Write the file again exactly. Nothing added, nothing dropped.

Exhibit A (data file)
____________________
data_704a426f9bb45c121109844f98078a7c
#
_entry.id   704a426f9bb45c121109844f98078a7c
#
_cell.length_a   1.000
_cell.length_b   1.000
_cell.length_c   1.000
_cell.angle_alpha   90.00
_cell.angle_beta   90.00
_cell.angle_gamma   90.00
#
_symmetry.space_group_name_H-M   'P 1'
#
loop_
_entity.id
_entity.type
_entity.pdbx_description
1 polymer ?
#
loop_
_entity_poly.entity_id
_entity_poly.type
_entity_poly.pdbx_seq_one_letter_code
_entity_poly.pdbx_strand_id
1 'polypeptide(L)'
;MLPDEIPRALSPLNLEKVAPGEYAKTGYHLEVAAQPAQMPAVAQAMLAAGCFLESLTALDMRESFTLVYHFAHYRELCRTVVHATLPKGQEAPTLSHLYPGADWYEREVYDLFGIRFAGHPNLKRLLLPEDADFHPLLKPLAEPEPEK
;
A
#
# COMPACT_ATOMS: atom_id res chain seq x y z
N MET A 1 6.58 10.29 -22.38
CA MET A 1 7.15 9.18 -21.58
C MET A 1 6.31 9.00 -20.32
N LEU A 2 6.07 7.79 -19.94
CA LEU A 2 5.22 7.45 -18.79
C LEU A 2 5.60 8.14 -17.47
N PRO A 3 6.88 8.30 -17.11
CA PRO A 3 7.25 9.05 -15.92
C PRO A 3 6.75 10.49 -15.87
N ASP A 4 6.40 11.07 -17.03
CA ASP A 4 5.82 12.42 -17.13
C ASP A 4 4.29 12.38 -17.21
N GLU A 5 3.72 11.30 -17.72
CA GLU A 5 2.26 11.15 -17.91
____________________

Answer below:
data_704a426f9bb45c121109844f98078a7c
#
_entry.id   704a426f9bb45c121109844f98078a7c
#
_cell.length_a   1.000
_cell.length_b   1.000
_cell.length_c   1.000
_cell.angle_alpha   90.00
_cell.angle_beta   90.00
_cell.angle_gamma   90.00
#
_symmetry.space_group_name_H-M   'P 1'
#
loop_
_entity.id
_entity.type
_entity.pdbx_description
1 polymer ?
#
loop_
_entity_poly.entity_id
_entity_poly.type
_entity_poly.pdbx_seq_one_letter_code
_entity_poly.pdbx_strand_id
1 'polypeptide(L)'
;MLPDEIPRALSPLNLEKVAPGEYAKTGYHLEVAAQPAQMPAVAQAMLAAGCFLESLTALDMRESFTLVYHFAHYRELCRTVVHATLPKGQEAPTLSHLYPGADWYEREVYDLFGIRFAGHPNLKRLLLPEDADFHPLLKPLAEPEPEK
;
A
#
# COMPACT_ATOMS: atom_id res chain seq x y z
N MET A 1 6.58 10.29 -22.38
CA MET A 1 7.15 9.18 -21.58
C MET A 1 6.31 9.00 -20.32
N LEU A 2 6.07 7.79 -19.94
CA LEU A 2 5.22 7.45 -18.79
C LEU A 2 5.60 8.14 -17.47
N PRO A 3 6.88 8.30 -17.11
CA PRO A 3 7.25 9.05 -15.92
C PRO A 3 6.75 10.49 -15.87
N ASP A 4 6.40 11.07 -17.03
CA ASP A 4 5.82 12.42 -17.13
C ASP A 4 4.29 12.38 -17.21
N GLU A 5 3.72 11.30 -17.72
CA GLU A 5 2.26 11.15 -17.91